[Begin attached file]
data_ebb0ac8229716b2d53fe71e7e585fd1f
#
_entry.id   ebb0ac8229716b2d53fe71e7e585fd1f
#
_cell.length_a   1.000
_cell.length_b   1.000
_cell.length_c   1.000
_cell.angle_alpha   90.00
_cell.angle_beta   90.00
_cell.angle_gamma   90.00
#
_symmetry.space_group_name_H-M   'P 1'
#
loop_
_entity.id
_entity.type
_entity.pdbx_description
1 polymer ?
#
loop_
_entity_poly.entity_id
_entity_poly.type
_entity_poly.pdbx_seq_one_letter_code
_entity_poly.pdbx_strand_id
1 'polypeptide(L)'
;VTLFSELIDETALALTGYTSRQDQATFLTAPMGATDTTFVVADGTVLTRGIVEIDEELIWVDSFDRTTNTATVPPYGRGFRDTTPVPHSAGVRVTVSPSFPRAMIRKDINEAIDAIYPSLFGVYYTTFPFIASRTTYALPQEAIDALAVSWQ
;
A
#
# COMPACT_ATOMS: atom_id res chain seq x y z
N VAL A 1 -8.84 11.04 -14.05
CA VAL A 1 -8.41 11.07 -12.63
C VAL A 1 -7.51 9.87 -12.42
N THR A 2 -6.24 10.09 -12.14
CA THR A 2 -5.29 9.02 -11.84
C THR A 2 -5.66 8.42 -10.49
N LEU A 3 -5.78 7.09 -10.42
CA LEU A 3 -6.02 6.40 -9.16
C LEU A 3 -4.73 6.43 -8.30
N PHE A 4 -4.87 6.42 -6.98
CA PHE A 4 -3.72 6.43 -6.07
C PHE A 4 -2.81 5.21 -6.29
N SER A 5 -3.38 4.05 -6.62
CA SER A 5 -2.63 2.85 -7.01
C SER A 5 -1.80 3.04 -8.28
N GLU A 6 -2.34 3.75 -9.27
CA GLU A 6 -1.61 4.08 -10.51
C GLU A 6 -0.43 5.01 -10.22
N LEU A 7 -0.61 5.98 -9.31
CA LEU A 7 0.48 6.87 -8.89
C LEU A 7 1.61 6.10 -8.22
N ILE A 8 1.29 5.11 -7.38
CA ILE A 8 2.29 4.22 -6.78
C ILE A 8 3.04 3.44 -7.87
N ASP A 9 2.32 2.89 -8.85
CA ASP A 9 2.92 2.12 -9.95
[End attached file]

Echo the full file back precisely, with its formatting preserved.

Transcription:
data_ebb0ac8229716b2d53fe71e7e585fd1f
#
_entry.id   ebb0ac8229716b2d53fe71e7e585fd1f
#
_cell.length_a   1.000
_cell.length_b   1.000
_cell.length_c   1.000
_cell.angle_alpha   90.00
_cell.angle_beta   90.00
_cell.angle_gamma   90.00
#
_symmetry.space_group_name_H-M   'P 1'
#
loop_
_entity.id
_entity.type
_entity.pdbx_description
1 polymer ?
#
loop_
_entity_poly.entity_id
_entity_poly.type
_entity_poly.pdbx_seq_one_letter_code
_entity_poly.pdbx_strand_id
1 'polypeptide(L)'
;VTLFSELIDETALALTGYTSRQDQATFLTAPMGATDTTFVVADGTVLTRGIVEIDEELIWVDSFDRTTNTATVPPYGRGFRDTTPVPHSAGVRVTVSPSFPRAMIRKDINEAIDAIYPSLFGVYYTTFPFIASRTTYALPQEAIDALAVSWQ
;
A
#
# COMPACT_ATOMS: atom_id res chain seq x y z
N VAL A 1 -8.84 11.04 -14.05
CA VAL A 1 -8.41 11.07 -12.63
C VAL A 1 -7.51 9.87 -12.42
N THR A 2 -6.24 10.09 -12.14
CA THR A 2 -5.29 9.02 -11.84
C THR A 2 -5.66 8.42 -10.49
N LEU A 3 -5.78 7.09 -10.42
CA LEU A 3 -6.02 6.40 -9.16
C LEU A 3 -4.73 6.43 -8.30
N PHE A 4 -4.87 6.42 -6.98
CA PHE A 4 -3.72 6.43 -6.07
C PHE A 4 -2.81 5.21 -6.29
N SER A 5 -3.38 4.05 -6.62
CA SER A 5 -2.63 2.85 -7.01
C SER A 5 -1.80 3.04 -8.28
N GLU A 6 -2.34 3.75 -9.27
CA GLU A 6 -1.61 4.08 -10.51
C GLU A 6 -0.43 5.01 -10.22
N LEU A 7 -0.61 5.98 -9.31
CA LEU A 7 0.48 6.87 -8.89
C LEU A 7 1.61 6.10 -8.22
N ILE A 8 1.29 5.11 -7.38
CA ILE A 8 2.29 4.22 -6.78
C ILE A 8 3.04 3.44 -7.87
N ASP A 9 2.32 2.89 -8.85
CA ASP A 9 2.92 2.12 -9.95